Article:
From Stage to Page to Screen: Inside the West Side Story Script: Tony Kushner Explains the Process of Adapting a Classic

Tony Kushner, Steven Spielberg and Rita Moreno on the set of West Side Story (Image courtesy of 20th Century Films)

The adaptations call on Tony Kusnher. Although he made a name for himself with his groundbreaking and epic theatrical landmark of the AIDS era, Angels in America, throughout his career he repeatedly immersed himself in the works of others. “If you love a text,” he said, “there’s no way to get more intimate with it than to adapt it.”

The theatre, by its very nature, is a place for adaptations and translations to flourish, and so Kushner embraced new versions of classic plays (including two Brechts, The good person from Szechuan and Mother Courage and her children), lesser-known texts (such as The Illusion, his rereading of Pierre Corneille The comic illusion) and literary adaptations (his 1991 play by Ariel Dorfman widows, co-authored with the author).

It’s a particular set of challenges, often text- and time-specific. As a case study, he cited his 2006 translation and production of Mother Courage at the Public Theater in New York. “There’s a great British translation by John Willett and Ralph Manheim that’s very very playable and playable, but it’s done in some sort of Lancastrian, Mancunian, ‘nowt’ dialect, and it’s useless in America. It doesn’t there was no good American English version of Mother Courage, and I really wanted Meryl Streep to do it, so I told her if she did, I would do the translation, so we did.”

He’s also no stranger to film conversions, having adapted George Jonas Revenge in Munich and Doris Kearns Goodwin Rivals team in lincoln for Steven Spielberg. So when the Schindler’s list the director approached him to write the screenplay for a new film version of the 1957 Broadway phenomenon West Side Story, it entered like any other project, unaware that there would be backlash to the very idea of ​​a second film version after the Oscar-winning 1961 adaptation, directed by Robert Wise and Jerome Robbins. “I had no idea how universal skepticism was, and I’m glad I didn’t know that when we wrote it.”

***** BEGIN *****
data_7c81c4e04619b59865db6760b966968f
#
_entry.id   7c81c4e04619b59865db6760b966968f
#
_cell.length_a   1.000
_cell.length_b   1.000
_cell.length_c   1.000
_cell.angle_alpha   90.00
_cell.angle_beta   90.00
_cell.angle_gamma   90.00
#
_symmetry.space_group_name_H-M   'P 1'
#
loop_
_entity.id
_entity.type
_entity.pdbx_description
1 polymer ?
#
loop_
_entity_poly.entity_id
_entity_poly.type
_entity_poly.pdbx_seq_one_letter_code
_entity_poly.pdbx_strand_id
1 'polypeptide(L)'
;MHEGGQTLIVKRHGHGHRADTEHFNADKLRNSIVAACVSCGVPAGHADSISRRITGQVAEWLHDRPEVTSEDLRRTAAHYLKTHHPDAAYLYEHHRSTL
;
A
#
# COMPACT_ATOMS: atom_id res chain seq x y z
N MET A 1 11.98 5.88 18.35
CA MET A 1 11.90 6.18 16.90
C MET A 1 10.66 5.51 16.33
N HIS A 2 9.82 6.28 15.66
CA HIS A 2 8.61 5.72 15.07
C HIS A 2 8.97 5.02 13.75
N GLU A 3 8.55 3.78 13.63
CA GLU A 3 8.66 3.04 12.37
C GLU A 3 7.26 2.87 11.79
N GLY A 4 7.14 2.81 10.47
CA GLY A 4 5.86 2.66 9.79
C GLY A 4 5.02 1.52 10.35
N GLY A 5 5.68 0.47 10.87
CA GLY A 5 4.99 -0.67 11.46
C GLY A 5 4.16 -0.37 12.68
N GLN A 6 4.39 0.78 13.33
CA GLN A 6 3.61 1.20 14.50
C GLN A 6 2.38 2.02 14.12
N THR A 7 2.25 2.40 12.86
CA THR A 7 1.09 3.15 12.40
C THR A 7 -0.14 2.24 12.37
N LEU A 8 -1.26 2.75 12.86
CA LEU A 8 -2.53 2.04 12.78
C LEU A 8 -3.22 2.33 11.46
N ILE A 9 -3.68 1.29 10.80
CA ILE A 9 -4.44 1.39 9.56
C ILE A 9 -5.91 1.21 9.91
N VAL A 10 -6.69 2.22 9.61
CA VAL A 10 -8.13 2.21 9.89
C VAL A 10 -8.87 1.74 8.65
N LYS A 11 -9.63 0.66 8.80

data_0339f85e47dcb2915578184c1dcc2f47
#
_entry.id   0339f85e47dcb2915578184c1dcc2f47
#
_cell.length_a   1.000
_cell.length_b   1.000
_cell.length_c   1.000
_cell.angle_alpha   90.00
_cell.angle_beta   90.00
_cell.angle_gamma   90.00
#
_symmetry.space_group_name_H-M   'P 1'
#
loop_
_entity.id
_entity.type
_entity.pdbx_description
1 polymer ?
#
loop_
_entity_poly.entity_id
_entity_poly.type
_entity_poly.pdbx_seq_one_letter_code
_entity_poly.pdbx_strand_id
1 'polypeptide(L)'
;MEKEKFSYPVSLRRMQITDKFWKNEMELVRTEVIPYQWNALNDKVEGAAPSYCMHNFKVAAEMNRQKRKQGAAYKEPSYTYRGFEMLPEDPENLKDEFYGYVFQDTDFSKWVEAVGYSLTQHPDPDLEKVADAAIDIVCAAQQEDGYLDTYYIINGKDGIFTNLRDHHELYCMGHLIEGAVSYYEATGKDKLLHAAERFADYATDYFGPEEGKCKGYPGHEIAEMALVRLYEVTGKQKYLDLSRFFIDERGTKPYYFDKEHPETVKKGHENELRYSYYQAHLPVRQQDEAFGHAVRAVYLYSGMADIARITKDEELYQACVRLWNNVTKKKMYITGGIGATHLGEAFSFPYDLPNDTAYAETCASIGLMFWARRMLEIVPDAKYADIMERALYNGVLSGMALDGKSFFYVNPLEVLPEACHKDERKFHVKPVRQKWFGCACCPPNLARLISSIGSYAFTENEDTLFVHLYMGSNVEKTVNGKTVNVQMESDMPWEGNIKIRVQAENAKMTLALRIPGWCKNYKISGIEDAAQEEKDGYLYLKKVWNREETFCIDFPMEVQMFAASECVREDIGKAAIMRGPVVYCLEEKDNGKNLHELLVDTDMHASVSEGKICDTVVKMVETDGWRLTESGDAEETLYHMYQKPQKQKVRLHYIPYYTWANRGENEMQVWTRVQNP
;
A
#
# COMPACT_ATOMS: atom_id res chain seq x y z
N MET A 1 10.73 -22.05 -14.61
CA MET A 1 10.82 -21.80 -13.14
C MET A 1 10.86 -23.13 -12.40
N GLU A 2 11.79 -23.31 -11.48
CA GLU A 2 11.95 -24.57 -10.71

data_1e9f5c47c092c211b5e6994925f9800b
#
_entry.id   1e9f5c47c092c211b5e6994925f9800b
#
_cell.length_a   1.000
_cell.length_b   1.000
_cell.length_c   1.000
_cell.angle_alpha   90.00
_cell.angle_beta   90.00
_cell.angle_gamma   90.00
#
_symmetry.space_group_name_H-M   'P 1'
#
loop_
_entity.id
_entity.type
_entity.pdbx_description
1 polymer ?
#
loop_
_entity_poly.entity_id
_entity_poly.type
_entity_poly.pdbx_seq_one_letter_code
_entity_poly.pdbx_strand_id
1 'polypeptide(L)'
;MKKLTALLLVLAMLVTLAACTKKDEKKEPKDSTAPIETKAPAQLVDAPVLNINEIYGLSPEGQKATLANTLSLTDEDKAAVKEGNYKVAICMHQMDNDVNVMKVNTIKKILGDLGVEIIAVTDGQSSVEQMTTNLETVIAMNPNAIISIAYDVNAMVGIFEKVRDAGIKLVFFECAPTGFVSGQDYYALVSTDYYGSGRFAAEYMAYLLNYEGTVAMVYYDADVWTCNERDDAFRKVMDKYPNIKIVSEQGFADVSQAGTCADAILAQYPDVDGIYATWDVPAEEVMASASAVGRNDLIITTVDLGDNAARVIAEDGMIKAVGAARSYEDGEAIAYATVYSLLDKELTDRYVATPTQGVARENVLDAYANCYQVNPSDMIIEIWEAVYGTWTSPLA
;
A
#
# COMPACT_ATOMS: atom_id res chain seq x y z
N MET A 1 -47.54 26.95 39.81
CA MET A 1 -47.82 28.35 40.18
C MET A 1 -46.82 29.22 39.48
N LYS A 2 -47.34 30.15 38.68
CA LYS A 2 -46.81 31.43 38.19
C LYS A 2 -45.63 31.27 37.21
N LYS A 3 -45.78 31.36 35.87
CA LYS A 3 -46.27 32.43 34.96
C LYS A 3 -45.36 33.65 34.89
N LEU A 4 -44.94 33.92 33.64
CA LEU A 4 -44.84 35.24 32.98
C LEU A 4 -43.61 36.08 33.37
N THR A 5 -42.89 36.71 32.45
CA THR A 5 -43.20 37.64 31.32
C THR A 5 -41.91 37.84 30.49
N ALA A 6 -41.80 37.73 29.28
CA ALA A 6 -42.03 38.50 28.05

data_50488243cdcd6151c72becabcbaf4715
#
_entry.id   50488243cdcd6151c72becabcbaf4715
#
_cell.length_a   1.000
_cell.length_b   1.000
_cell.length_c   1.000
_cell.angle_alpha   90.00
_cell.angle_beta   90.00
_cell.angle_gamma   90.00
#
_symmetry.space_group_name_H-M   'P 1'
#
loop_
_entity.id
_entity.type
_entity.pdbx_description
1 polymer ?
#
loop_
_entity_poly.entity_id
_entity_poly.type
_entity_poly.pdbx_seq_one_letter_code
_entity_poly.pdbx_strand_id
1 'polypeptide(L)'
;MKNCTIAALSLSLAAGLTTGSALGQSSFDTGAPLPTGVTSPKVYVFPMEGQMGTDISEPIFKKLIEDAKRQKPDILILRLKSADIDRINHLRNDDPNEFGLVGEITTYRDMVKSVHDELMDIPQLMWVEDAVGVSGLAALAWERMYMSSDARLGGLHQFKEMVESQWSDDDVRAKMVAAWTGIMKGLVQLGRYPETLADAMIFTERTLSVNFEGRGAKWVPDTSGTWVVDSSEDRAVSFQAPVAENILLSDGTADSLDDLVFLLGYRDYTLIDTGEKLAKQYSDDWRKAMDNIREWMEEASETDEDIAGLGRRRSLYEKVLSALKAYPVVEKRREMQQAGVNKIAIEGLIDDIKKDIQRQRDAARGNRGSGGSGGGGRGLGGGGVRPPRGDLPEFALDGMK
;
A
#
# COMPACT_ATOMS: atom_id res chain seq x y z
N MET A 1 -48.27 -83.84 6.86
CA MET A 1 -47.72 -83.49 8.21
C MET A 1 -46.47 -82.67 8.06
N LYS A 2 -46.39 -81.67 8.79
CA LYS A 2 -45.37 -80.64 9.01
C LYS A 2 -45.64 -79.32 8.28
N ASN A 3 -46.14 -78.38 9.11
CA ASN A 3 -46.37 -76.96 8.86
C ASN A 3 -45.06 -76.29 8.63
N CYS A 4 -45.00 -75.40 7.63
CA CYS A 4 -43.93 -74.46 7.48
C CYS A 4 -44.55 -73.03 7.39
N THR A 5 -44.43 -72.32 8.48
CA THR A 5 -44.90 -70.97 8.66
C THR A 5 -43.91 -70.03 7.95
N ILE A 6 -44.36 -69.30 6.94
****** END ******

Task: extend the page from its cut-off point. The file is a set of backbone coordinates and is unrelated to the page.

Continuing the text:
Lesson learned: Nothing lifts the eye of film culture more than the concept of a remake. It wasn’t until the reviews came out that he understood the urge not to see this version on sight. He recalled, “[Even] the most favorable started with a version of ‘I couldn’t imagine this would have anything to add, or that it would work, or I couldn’t imagine why they were doing this – but now I see why.'”

“It felt like there was a way to get back to the original source material, the Broadway musical, the original score and the original book.” -Tony Kushner

Not that Kushner didn’t have questions himself. Any adapter is going to ask why they should review a work and Spielberg’s answer, according to Kushner, was simple: “‘You’re telling me’.” Spielberg had his own reasons, including some technical ideas about what could be done with the cameras now that cinematographer Daniel L. Fapp couldn’t get away with it in the sixties. But regarding the story, Kushner said, ‘It felt like there was a way to get back to the original source material, the Broadway musical, the original score and the original book.'”

The reality is that there is no sacrosanct singular version of West Side Story. Even the stage version itself is not set in stone: for example, in its 2009 revival, the original writer Arthur Laurents himself worked with Lin-Manuel Miranda for a bilingual translation. There were also major structural and narrative differences between the play and the 1961 film. Even though it was only released four years after the original musical rocked Broadway forever, screenwriter Ernest Lehman made changes radicals to Laurents’ book, adding characters, changing the order of songs, even swapping musical numbers between parts. Kushner’s theory was that Robbins wanted to prove that the musical, which opened to lukewarm reviews and lost the Tony to The music man, was a masterpiece and every change was made to reinforce that point. Example: adding an opening. In the stage version, he said, “It just started with the ‘dah-dah-DUM’ and then straight into the prologue. If you don’t have an overture, the audience doesn’t hear the songs, the melodies. But before hearing “Some Enchanted Evening” in South Pacific, you’ve already heard it twice in the opening. There was nothing to prepare the audience for hearing these incredible melodies.”

Tony Kushner, screenwriter of the 2021 version of West Side Story (Photo by Angela C Brown)